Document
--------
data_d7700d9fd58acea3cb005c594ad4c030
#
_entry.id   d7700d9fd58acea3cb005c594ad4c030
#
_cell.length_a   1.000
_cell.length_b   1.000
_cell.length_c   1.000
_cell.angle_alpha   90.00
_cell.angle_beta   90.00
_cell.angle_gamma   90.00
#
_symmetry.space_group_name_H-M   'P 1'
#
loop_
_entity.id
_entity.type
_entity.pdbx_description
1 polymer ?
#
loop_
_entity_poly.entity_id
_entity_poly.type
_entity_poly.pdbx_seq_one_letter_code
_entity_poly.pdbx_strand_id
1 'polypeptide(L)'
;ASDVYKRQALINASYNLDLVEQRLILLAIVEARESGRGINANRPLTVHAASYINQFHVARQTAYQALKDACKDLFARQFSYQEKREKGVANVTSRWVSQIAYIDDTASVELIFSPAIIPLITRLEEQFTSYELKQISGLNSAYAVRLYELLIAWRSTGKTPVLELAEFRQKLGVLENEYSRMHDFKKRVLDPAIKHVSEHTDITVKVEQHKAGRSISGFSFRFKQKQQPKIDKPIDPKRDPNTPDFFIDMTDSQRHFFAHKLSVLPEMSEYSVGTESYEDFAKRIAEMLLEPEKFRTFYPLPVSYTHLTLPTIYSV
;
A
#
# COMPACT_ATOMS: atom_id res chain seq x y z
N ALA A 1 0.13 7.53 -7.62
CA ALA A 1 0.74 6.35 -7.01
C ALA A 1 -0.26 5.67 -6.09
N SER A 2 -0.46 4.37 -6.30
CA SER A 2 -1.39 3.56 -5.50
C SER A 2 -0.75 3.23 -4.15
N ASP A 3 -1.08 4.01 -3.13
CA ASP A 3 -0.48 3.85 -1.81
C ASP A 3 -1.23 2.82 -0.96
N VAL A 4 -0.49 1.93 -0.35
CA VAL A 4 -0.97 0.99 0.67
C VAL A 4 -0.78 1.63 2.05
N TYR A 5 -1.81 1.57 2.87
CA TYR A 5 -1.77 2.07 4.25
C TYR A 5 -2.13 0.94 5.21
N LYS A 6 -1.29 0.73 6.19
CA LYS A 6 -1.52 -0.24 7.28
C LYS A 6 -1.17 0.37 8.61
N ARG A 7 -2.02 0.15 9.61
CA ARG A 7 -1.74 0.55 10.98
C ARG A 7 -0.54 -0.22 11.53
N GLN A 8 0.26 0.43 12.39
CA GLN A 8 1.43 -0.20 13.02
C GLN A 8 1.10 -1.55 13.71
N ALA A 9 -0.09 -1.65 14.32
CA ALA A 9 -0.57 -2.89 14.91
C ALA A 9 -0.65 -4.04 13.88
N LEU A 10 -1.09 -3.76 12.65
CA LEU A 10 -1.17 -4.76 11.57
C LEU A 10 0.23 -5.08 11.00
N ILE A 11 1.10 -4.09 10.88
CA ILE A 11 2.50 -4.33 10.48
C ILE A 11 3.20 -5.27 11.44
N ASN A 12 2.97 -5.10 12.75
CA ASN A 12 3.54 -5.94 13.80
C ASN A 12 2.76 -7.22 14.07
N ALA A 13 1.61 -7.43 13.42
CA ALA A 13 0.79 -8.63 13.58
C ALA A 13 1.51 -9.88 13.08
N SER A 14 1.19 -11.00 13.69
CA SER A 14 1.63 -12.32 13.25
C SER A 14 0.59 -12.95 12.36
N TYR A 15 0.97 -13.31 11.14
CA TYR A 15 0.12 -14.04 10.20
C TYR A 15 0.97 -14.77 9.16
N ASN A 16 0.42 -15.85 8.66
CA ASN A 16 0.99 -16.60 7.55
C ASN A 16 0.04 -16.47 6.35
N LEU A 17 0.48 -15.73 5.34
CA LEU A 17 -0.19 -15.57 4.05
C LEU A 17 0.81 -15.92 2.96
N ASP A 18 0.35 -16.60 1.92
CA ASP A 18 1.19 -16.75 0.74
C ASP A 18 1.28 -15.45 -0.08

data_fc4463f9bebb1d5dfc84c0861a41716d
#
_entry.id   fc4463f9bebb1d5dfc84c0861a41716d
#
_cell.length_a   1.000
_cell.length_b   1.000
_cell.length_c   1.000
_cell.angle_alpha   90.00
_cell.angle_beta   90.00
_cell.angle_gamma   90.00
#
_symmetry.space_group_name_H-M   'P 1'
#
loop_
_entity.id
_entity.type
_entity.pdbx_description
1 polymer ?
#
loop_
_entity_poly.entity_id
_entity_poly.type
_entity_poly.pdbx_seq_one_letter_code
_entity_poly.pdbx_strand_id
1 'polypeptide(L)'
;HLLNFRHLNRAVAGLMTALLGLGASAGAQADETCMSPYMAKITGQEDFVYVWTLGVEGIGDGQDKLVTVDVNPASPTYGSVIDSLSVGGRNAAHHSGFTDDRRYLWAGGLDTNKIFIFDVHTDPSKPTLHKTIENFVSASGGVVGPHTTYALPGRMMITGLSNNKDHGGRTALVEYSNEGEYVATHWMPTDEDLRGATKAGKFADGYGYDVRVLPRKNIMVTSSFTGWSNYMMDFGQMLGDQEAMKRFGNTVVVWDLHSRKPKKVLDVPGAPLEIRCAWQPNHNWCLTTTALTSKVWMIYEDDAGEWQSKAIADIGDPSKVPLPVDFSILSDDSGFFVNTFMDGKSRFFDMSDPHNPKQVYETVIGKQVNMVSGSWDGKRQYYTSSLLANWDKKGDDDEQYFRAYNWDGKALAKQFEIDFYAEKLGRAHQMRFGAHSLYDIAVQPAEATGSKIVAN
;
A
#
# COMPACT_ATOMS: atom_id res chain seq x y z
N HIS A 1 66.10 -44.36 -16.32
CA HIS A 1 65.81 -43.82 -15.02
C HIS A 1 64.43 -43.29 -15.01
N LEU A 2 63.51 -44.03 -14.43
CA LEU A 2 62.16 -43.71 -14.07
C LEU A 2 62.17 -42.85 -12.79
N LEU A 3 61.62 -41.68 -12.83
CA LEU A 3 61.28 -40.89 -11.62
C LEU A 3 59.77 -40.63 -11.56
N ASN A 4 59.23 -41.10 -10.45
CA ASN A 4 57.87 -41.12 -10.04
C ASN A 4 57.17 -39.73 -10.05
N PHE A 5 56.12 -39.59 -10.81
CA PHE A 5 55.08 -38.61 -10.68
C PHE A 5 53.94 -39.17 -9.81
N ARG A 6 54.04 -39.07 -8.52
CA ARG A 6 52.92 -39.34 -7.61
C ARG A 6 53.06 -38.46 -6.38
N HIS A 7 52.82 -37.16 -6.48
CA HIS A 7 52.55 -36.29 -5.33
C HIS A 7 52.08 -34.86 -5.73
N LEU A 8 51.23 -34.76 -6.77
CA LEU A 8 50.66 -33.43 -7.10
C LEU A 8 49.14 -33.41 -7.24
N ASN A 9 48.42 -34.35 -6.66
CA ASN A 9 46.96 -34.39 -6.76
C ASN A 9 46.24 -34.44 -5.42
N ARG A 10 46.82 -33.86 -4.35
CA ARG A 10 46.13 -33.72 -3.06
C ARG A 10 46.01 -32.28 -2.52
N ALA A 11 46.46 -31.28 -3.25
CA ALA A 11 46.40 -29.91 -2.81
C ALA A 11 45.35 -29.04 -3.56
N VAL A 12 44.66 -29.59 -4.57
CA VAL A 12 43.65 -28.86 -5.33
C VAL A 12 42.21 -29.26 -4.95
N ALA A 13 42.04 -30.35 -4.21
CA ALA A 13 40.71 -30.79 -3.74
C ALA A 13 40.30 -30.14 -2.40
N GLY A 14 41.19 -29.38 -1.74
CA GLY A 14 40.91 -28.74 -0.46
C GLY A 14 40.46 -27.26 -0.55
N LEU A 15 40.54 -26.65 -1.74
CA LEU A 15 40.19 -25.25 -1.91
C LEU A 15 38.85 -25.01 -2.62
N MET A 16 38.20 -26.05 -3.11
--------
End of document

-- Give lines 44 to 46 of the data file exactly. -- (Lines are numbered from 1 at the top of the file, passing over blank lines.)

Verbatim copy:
CA TYR A 5 -1.77 2.07 4.25
C TYR A 5 -2.13 0.94 5.21
N LYS A 6 -1.29 0.73 6.19